Step 2 – Start purging.
This is the second step that I take when decluttering toys. When purging toys, I make two piles; a keep pile and trash/donate pile.
These are the things we keep:
- Toys that I know my children are still playing with.
- Open-ended, multi-purpose toys.
- Toys that encourage dramatic, creative, and/or educational play.
- Toys that exercise fine or gross motor skills.
- Any toys that we have negotiated on and contained to a small box.
And these are the toys we donate or trash:
- Anything broken or unsafe.
- Toys that haven’t been played with for a while.
- Any toys that the kids have grown out of.
- Recalled or unsafe toys.
- Cheap or junky dollar store toys, party favors, and happy meal toys.
- Games or puzzles with missing pieces.
I am a bit ruthless when it comes to decluttering the toys. My children are definitely a part of the process and allowed to make many choices. However, as the parent, I have the final say in what stays and what goes.
Step 3 – Put toys into categories.
After you have decluttered your toys, it’s time to put what’s left into categories. How you categorize them is completely up to you, but here are my recommendations:
- Educational toys (games, puzzles, learning kits)
- Dramatic play toys (kitchen, dolls, animals, cars)
- Outside toys (balls, riding cars, large toys)
- Bath toys (rubber duckies, boats)
- Stuffed animals
- Creative toys (arts & crafts, playdough, blocks)
After all the toys are put into a category, I may purge even more to narrow down what we have left. Which brings us to the next step!
Step 4 – Intentionally and strategically decide what to keep.
Now it’s time to do some intentional reflecting.
After all the toys have been into a certain category, I narrow down those categories to a certain number. How many toys you decide to keep is completely up to you. It all depends on your child’s interest, which toys complement each other, and encourage learning and play.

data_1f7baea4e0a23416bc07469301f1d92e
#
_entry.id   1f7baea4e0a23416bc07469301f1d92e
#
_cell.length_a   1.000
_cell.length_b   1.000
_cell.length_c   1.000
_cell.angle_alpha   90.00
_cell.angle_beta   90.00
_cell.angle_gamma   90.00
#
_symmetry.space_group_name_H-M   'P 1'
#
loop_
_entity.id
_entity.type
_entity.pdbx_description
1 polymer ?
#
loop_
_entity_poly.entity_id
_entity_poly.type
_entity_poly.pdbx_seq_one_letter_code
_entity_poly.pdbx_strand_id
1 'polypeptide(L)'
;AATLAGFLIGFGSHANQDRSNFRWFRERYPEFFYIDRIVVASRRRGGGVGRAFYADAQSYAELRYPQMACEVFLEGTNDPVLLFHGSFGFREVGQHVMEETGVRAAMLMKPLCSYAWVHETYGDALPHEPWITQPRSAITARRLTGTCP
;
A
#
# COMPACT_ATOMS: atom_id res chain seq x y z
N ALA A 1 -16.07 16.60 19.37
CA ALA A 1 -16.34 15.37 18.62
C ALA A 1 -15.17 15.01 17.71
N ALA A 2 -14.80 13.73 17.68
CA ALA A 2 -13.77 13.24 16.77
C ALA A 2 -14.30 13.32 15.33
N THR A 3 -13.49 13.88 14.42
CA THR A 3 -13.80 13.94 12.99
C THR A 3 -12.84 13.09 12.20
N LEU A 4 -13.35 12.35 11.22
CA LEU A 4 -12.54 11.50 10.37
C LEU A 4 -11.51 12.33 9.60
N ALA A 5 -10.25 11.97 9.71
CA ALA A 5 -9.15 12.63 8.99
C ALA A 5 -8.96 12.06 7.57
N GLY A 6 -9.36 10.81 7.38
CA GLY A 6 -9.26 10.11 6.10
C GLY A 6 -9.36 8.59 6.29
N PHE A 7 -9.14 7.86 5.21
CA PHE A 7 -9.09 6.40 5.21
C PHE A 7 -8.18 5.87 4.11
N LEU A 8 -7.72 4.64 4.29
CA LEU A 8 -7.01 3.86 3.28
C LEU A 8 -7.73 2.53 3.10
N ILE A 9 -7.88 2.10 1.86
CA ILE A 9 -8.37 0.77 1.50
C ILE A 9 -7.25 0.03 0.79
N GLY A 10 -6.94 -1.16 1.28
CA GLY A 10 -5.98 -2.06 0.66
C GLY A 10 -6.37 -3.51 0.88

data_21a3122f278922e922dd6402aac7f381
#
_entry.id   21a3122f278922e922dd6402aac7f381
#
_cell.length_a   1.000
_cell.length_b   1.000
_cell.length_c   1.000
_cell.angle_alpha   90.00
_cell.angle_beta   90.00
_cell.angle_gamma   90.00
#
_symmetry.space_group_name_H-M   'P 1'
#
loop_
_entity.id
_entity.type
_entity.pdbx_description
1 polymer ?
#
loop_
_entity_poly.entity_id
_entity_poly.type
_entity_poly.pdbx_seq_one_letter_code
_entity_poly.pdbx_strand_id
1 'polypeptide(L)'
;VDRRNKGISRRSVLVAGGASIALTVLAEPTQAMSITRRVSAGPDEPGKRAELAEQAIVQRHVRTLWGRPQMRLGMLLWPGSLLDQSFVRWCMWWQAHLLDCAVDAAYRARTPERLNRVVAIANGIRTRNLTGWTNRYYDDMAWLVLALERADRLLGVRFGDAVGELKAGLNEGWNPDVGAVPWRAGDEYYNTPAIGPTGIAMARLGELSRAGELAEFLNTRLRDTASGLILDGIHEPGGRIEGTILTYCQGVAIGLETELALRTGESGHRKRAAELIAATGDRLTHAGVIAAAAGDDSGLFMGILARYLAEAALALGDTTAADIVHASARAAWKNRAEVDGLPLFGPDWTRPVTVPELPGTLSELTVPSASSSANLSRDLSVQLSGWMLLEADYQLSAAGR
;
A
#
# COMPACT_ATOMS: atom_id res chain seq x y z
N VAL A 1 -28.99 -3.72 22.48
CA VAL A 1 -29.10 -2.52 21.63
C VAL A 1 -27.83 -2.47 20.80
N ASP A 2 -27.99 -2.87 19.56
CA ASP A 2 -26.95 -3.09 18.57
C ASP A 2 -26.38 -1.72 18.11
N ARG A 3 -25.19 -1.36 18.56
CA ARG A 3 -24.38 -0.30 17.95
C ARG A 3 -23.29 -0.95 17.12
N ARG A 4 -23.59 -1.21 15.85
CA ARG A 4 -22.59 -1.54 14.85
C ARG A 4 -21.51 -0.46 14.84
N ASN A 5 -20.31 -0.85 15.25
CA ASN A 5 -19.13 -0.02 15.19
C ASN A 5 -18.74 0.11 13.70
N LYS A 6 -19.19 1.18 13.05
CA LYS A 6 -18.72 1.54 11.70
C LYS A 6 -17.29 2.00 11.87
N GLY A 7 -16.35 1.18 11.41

If you find that there are still a lot of toys left, consider putting some away and rotate them out as needed.
Step 5 – Organize what’s left and put everything back where it belongs.
The last step is to organize what you have left!
How you organize your children’s remaining toys is completely up to you. Many people like to utilize a single-lid toy box, multi-bin toy storage, and some people like to keep toys on a shelf. Personally, I like to keep large toys in a single-lid toy box, and toys with small pieces in Sterilite containers. I know that a toy box can still invite your children to dump everything on the floor, but when you have fewer toys, it may not be as much of a problem. I dislike visual clutter as much as I dislike physical clutter, so bins work best for me and my kiddos. Use your own discretion!
My favorite toy storage and organization products are:
- Bins for Toys
- 8-Cube Organizer Shelf for Bins & Books
- Wall-Mounted Coat Rack for Jackets & Backpacks
- Sterilite Bins for Small Pieces & Art Supplies
- Sterilite Drawers for Clothes
- File Organizer for Important/Sentimental Papers
- Large basket for stuffed animals, pillows, and blankets
How to Declutter Toys: Best toys for kids to have
The best toys for children to have are multi-purpose toys that encourage dramatic, imaginative play. When keeping toys or even bringing new toys into the home, consider the following:
- Does it encourage your child to use their imagination?
- Is it educational?
- Does it reflect your child’s current interests?